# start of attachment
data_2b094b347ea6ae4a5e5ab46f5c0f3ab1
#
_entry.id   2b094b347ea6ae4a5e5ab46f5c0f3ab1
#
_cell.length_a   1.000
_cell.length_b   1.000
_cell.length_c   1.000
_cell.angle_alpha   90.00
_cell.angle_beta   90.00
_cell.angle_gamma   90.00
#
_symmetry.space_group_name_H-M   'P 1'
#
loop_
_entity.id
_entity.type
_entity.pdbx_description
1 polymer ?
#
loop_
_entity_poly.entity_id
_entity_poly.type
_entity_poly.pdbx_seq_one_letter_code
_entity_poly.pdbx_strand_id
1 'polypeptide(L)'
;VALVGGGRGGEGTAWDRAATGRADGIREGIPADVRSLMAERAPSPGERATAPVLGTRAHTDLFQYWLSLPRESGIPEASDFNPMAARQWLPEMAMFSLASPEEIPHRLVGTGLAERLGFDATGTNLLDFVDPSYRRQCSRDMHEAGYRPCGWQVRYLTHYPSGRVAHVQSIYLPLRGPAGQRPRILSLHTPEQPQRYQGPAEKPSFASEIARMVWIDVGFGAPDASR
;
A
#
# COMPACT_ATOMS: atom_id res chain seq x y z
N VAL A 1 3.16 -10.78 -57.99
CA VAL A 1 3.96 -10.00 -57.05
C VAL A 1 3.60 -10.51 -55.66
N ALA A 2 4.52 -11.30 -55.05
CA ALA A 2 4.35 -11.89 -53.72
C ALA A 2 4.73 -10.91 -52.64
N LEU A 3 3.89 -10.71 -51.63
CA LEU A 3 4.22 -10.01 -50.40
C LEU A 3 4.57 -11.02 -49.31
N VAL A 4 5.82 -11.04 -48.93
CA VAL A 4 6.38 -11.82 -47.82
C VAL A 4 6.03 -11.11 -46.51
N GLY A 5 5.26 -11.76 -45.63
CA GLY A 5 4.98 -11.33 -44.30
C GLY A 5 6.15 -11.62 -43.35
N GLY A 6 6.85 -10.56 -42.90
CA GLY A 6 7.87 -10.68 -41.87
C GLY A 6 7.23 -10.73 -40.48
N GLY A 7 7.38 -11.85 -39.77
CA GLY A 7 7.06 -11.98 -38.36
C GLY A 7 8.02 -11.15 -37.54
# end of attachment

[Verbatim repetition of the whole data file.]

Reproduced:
data_2b094b347ea6ae4a5e5ab46f5c0f3ab1
#
_entry.id   2b094b347ea6ae4a5e5ab46f5c0f3ab1
#
_cell.length_a   1.000
_cell.length_b   1.000
_cell.length_c   1.000
_cell.angle_alpha   90.00
_cell.angle_beta   90.00
_cell.angle_gamma   90.00
#
_symmetry.space_group_name_H-M   'P 1'
#
loop_
_entity.id
_entity.type
_entity.pdbx_description
1 polymer ?
#
loop_
_entity_poly.entity_id
_entity_poly.type
_entity_poly.pdbx_seq_one_letter_code
_entity_poly.pdbx_strand_id
1 'polypeptide(L)'
;VALVGGGRGGEGTAWDRAATGRADGIREGIPADVRSLMAERAPSPGERATAPVLGTRAHTDLFQYWLSLPRESGIPEASDFNPMAARQWLPEMAMFSLASPEEIPHRLVGTGLAERLGFDATGTNLLDFVDPSYRRQCSRDMHEAGYRPCGWQVRYLTHYPSGRVAHVQSIYLPLRGPAGQRPRILSLHTPEQPQRYQGPAEKPSFASEIARMVWIDVGFGAPDASR
;
A
#
# COMPACT_ATOMS: atom_id res chain seq x y z
N VAL A 1 3.16 -10.78 -57.99
CA VAL A 1 3.96 -10.00 -57.05
C VAL A 1 3.60 -10.51 -55.66
N ALA A 2 4.52 -11.30 -55.05
CA ALA A 2 4.35 -11.89 -53.72
C ALA A 2 4.73 -10.91 -52.64
N LEU A 3 3.89 -10.71 -51.63
CA LEU A 3 4.22 -10.01 -50.40
C LEU A 3 4.57 -11.02 -49.31
N VAL A 4 5.82 -11.04 -48.93
CA VAL A 4 6.38 -11.82 -47.82
C VAL A 4 6.03 -11.11 -46.51
N GLY A 5 5.26 -11.76 -45.63
CA GLY A 5 4.98 -11.33 -44.30
C GLY A 5 6.15 -11.62 -43.35
N GLY A 6 6.85 -10.56 -42.90
CA GLY A 6 7.87 -10.68 -41.87
C GLY A 6 7.23 -10.73 -40.48
N GLY A 7 7.38 -11.85 -39.77
CA GLY A 7 7.06 -11.98 -38.36
C GLY A 7 8.02 -11.15 -37.54